Unlike in litigated divorce, in divorce mediation the couple is in control of the process and knows the cost from the outset.
One of the first things that divorce mediation clients ask is “How much is this divorce going to cost?” This is a reasonable question, and one that can be answered, unlike the same question in a litigated divorce, realistically.
This is possible because in mediation the costs are identified up front and the process moves along quickly, or at least as quickly as the couple would like to proceed. Litigated divorce, in contrast, requires an initial usually significant retainer payment and then, in the Capital Region, hourly rates often between $300 and $500, depending on the lawyer. And then the process is controlled by the parties’ attorneys.
In addition, in a litigated divorce, if the parties do not settle, there is no guarantee to predicting how a judge will decide questions of child support or spousal maintenance. In such matters there are no consistent patterns. Clients are at the mercy of the judge, and dependent on the attorneys. In mediation, the clients are responsible for these decisions.
Let me illustrate how expensive and frustrating the litigated process can be. I serve on a Lawyer’s Fee Arbitration Panel. Our task is to determine if an outstanding fee due to an attorney is justified. When a client hires an attorney he or she signs a Retainer Agreement. This agreement, a contract between the client and the attorney, outlines the terms and conditions that will exist between the lawyer and the client. Included in this agreement is the amount of the retainer fee, the hourly rate, the time frame for billings and other conditions that will govern the relationship between lawyer and client.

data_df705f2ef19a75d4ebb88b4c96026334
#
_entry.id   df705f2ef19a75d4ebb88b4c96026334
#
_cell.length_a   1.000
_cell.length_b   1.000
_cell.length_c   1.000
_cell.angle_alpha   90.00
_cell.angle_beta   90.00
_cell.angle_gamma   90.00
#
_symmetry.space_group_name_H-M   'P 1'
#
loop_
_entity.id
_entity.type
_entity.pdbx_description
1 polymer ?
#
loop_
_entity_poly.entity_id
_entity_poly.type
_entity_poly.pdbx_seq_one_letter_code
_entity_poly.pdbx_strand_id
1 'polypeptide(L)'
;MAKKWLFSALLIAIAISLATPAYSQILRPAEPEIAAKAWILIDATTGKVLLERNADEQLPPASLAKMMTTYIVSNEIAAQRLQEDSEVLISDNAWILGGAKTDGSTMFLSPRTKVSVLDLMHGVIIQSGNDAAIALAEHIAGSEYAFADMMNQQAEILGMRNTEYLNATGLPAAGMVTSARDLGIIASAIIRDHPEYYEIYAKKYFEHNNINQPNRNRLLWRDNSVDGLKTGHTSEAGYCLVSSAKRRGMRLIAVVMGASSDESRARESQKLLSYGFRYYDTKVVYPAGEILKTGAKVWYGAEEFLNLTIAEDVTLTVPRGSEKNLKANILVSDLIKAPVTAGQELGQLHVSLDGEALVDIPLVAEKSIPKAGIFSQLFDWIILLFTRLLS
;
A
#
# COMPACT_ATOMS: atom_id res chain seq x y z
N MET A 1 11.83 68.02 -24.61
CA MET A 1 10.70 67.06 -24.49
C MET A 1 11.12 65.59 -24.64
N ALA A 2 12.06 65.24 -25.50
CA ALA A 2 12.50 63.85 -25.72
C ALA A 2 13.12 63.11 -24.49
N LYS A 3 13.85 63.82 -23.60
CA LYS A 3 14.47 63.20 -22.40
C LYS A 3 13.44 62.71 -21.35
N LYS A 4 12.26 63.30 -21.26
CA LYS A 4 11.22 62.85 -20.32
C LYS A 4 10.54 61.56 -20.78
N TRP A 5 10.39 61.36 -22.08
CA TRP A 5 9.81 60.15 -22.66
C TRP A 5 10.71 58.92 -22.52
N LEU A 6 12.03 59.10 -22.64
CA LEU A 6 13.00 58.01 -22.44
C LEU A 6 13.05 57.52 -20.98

There are two examples that I want to share that provide some insight into what can become the staggering cost of a litigated divorce. The first occurred a few years ago. The law firm sought arbitration for payment in excess of $17,000. The client had received statements every two months outlining the work that the firm had done and the cost for that work. Over the course of two years the client had decided he was not happy with the attorneys and refused to pay. The arbitration panel found that the work documented by the lawyers had merit and awarded the firm full payment. The client had an expensive bill to pay, but still did not have a divorce!
The second example is similar. It involved a woman who had a balance with her law firm of over $25,000. She refused to pay because she believed that after paying $500 for a filing fee that additional legal fees would be limited to $500. The divorce proceeding was started in 2011, is still ongoing, the lawyers were awarded their fee in arbitration, and the woman still does not have a divorce.
These cases illustrate how expensive litigated divorce can be. The process and cost of litigated divorce stands in stark contrast to mediated divorce, where clients know the cost and control the outcome.